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Monday, July 6, 2020

5 Short Story Tips Supported by the Greats

Many people assume that short stories are easier to write than novels, or novellas, because they are "short." Less pages means less work, right? Not according to every novelist I've spoken with about this topic. (I myself have only published short - no novel length works published so far - the longest pieces I've written are around the 70,000 mark which would be straddling the novella and novel word count range.) 

Mark Twain himself famously said, I didn't have time to write a short letter, so I wrote a long one instead.” As Mark Twain suggested I think writing a hundred words probably requires more mental effort than writing a thousand — particularly if you want it to be meaningful.

So, if writing short isn't necessarily easier, what are some tips that might help?

1. Less is more - Be concise. "Precision of language, please!" (Check out THE GIVER by Lois Lowry.) Only include the necessary elements. Remember that your readers are not stupid: You don’t have to spell everything out for them. The adage, "Show, Don't Tell" rules here. For more on this idea, check out Show Don't Tell! But Wait! I'm a Storyteller!

2. Message or mood - To make a short story good, there needs to be at least one main message, mood, or idea that you work up to. I think Edgar Allan Poe explained this concept well: “A short story must have a single mood and every sentence must build towards it.” He wasn't alone in this ideology, Find the key emotion; this may be all you need know to find your short story.”
– F. Scott Fitzgerald. It's not a strictly male perspective either. A short story is confined to one mood, to which everything in the story pertains. Characters, setting, time, events, are all subject to the mood. And you can try more ephemeral, more fleeting things in a story – you can work more by suggestion – than in a novel. Less is resolved, more is suggested, perhaps.– Eudora Welty

3. Recurring ideas - One common element I’ve noticed in all good short stories is that they each have a recurring thought, idea, theme, piece of dialogue, etc. It can be as simple as the way you describe the rain pattering on the roof. It can be a common phrase a character uses that means one thing in the beginning and morphs to mean something entirely different by the end (Woman's World seems to be fond of this idea with their fiction pieces.). A common string strategically placed throughout the story can give it extra power. It’s possible, in a poem or short story, to write about commonplace things and objects using commonplace but precise language, and to endow those things – a chair, a window curtain, a fork, a stone, a woman’s earring – with immense, even startling power.” – Raymond Carver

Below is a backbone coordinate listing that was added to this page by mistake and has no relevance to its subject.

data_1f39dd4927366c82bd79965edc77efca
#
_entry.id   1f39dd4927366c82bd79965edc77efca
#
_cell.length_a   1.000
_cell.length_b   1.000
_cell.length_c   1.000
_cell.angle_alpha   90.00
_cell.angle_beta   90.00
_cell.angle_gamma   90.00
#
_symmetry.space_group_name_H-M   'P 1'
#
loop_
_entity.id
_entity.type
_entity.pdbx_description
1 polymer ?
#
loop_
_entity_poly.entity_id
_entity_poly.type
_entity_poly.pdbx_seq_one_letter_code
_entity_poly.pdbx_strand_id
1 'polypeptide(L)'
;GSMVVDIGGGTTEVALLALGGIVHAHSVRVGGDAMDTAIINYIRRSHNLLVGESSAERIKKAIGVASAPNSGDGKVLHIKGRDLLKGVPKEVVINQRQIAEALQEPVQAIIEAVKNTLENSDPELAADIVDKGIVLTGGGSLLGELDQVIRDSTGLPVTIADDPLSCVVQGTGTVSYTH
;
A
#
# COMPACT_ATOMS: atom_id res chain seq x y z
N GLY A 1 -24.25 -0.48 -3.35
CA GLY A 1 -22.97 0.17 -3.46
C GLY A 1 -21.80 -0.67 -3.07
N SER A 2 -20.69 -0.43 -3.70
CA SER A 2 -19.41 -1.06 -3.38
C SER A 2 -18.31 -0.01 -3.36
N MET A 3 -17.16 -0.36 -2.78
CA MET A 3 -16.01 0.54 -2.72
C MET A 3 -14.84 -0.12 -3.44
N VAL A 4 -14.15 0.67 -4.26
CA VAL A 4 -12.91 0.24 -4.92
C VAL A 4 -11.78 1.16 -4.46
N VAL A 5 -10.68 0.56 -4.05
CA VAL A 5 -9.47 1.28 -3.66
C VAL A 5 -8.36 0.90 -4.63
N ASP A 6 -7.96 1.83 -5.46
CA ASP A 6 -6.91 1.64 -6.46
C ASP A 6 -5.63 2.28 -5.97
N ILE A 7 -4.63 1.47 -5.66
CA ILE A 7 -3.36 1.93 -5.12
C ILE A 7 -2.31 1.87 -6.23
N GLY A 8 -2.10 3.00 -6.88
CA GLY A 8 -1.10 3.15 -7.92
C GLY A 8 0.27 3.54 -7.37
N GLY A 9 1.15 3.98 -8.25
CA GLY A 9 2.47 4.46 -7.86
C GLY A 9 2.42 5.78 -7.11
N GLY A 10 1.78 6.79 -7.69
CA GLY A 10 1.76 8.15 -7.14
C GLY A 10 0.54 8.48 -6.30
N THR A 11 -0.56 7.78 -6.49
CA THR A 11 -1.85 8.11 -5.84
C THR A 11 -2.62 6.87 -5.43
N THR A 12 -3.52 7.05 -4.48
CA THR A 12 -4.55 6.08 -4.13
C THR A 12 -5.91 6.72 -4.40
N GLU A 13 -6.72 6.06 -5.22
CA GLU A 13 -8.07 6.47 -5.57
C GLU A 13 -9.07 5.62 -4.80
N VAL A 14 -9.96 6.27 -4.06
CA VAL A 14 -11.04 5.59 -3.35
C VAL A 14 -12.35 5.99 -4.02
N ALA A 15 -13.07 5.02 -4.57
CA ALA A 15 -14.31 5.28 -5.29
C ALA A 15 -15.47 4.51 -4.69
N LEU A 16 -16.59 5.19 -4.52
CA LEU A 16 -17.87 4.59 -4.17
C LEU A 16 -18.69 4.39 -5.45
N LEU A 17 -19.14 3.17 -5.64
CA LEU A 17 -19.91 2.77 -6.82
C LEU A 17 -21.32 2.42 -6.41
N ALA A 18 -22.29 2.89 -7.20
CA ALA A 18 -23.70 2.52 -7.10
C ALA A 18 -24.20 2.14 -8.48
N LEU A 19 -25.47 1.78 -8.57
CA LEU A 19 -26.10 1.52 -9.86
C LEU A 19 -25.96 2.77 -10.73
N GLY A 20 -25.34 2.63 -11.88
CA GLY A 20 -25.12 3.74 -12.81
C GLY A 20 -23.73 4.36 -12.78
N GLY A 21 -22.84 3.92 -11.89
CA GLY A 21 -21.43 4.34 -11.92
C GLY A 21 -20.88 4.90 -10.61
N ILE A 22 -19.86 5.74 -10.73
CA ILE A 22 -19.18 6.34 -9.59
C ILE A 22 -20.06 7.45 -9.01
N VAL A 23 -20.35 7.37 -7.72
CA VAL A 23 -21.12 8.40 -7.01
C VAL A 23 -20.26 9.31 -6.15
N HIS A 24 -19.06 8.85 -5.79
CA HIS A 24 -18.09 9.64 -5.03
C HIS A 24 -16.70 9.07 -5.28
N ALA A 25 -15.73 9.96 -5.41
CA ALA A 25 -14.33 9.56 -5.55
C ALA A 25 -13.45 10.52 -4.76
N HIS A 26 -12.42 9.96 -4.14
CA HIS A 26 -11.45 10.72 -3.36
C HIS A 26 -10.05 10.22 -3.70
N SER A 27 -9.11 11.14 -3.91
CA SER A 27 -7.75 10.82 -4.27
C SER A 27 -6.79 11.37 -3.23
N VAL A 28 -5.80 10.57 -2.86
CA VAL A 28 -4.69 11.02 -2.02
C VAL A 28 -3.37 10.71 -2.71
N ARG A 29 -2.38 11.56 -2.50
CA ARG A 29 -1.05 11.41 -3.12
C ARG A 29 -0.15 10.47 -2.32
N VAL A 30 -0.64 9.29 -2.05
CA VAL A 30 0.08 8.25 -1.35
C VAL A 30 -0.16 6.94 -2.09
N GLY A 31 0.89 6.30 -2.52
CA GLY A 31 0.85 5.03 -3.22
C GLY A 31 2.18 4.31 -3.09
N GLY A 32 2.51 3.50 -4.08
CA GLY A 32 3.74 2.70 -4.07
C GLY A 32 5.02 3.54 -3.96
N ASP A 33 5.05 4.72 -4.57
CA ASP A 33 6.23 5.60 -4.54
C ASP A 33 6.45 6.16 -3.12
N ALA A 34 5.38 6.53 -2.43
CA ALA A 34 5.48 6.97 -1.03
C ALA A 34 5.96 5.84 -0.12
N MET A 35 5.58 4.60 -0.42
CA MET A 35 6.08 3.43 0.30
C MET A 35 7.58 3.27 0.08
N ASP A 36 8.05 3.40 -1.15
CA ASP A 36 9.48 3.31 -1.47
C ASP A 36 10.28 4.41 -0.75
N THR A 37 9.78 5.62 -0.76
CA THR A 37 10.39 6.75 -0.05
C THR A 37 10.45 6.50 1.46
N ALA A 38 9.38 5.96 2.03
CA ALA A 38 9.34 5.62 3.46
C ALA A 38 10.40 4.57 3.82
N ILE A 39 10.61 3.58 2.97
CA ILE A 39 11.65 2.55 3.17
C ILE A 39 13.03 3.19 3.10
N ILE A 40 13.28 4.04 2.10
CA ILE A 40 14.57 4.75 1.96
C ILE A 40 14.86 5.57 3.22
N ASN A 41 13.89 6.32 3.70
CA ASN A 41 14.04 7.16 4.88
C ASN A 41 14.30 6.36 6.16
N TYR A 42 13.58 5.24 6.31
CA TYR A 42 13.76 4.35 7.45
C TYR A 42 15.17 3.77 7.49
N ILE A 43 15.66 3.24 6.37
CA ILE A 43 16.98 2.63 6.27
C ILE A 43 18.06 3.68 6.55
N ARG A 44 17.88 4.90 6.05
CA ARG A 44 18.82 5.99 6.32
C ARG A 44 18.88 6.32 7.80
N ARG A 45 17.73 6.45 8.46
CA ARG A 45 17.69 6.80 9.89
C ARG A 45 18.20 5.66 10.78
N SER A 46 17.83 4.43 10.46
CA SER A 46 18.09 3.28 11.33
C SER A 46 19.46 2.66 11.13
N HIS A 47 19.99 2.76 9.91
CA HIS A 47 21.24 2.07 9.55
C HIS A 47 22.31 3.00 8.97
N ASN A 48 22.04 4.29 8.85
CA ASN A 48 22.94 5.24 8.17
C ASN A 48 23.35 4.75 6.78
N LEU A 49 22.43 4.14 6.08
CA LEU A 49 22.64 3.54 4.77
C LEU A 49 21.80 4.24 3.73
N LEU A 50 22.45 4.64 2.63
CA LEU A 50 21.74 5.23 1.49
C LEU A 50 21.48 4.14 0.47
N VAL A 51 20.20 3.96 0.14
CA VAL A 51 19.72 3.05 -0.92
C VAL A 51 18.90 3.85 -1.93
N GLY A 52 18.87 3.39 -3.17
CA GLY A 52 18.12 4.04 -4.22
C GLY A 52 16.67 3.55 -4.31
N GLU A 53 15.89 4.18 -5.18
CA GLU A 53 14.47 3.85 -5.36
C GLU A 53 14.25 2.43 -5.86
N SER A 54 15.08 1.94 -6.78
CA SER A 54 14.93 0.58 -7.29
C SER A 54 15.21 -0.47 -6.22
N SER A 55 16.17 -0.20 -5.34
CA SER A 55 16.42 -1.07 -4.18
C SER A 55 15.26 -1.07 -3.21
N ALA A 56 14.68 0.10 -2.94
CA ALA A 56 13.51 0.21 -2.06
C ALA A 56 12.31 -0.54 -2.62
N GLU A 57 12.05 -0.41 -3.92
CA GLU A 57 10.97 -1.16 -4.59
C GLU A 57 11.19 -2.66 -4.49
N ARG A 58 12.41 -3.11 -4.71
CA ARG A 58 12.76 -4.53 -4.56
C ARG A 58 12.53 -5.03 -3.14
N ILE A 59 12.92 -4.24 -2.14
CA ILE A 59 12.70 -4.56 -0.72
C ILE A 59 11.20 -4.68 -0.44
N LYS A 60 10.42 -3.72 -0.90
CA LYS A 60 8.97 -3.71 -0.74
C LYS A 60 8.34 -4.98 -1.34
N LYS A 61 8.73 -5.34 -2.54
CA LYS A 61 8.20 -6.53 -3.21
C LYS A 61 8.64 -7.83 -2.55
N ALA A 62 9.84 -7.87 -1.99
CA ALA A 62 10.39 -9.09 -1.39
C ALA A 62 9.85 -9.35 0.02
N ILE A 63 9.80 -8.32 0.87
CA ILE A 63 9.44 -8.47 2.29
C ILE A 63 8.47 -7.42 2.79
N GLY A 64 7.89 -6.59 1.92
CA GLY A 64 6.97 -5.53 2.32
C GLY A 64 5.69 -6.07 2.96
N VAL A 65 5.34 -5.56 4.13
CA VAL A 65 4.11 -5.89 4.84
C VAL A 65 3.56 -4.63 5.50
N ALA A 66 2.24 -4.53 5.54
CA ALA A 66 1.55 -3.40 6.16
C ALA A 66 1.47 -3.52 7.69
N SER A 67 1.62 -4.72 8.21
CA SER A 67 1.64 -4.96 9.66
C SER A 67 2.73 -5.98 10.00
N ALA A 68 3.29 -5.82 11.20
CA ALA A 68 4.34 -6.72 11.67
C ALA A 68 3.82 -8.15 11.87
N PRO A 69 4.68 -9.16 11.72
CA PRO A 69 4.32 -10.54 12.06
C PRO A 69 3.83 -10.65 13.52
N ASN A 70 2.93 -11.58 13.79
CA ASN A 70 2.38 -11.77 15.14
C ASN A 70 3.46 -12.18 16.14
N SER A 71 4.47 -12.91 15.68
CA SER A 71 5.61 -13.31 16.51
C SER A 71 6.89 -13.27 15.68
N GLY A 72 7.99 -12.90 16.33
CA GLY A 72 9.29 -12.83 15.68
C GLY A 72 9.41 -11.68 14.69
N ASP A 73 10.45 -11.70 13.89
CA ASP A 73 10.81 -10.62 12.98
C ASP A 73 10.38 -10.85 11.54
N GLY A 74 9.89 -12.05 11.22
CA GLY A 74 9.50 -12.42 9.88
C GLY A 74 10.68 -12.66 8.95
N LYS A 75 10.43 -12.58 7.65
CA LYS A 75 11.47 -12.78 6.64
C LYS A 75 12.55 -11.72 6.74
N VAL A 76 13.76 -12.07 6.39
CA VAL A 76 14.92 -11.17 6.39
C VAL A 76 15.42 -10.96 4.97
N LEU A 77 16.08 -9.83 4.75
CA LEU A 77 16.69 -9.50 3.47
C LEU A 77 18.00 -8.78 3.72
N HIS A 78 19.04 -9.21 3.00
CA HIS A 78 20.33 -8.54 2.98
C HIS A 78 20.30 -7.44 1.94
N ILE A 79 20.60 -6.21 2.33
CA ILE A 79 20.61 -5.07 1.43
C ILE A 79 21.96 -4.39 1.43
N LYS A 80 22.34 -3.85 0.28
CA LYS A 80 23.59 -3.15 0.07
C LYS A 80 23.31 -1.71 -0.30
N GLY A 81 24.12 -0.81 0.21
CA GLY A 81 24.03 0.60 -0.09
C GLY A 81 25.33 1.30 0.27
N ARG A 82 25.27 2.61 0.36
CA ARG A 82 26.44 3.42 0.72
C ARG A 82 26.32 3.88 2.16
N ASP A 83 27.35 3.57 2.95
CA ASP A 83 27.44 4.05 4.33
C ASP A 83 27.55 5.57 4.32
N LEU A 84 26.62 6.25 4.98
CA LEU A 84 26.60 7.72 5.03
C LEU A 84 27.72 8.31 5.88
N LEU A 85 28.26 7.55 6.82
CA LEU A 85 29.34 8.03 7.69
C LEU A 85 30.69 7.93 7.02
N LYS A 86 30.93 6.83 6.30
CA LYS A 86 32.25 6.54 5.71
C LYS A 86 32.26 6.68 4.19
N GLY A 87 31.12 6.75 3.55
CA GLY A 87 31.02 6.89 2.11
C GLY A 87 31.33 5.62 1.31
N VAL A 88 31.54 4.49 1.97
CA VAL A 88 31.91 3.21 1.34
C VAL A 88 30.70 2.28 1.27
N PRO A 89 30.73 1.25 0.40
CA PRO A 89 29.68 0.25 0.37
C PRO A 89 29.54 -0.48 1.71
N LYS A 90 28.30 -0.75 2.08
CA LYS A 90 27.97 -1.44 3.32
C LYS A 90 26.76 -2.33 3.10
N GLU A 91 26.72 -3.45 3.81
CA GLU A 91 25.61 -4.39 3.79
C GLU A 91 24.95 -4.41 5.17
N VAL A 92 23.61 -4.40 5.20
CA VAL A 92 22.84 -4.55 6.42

4. Pathos is King - Want to draw a reader in quickly and effectively? I have one word for you: pathos. Play your readers emotions, make them identify with the situation or feel for your characters within the first few pages. If you can do that, then you're doing it right. It also becomes something that stays with the reader for years, maybe even calling upon an as yet, undiscovered truth. A good short story crosses the borders of our nations and our prejudices and our beliefs. A good short story asks a question that can’t be answered in simple terms. And even if we come up with some understanding, years later, while glancing out of a window, the story still has the potential to return, to alter right there in our mind and change everything.” ― Walter Mosley

5. Read - Read some good short stories. A few I’m personally fond of sharing with my students include The Yellow Wallpaper by Charlotte Perkins Gilman The Story of an Hour by Kate Chopin, and Indian Camp by Ernest Hemingway. However, there are thousands of great ones out there, all of them different, but many with common ground that can help you pinpoint exactly what makes a good story. When you read a short story, you come out a little more aware and a little more in love with the world around you.” – George Saunders. What are some of your favorite short stories?

If you've ever written a crappy short story (and really, haven't we all?) there's advice for that as well. Write a short story every week. It’s not possible to write 52 bad short stories in a row.” – Ray Bradbury

What are some tips you have to share when it comes to writing shorts? What are some of your favorites to read?

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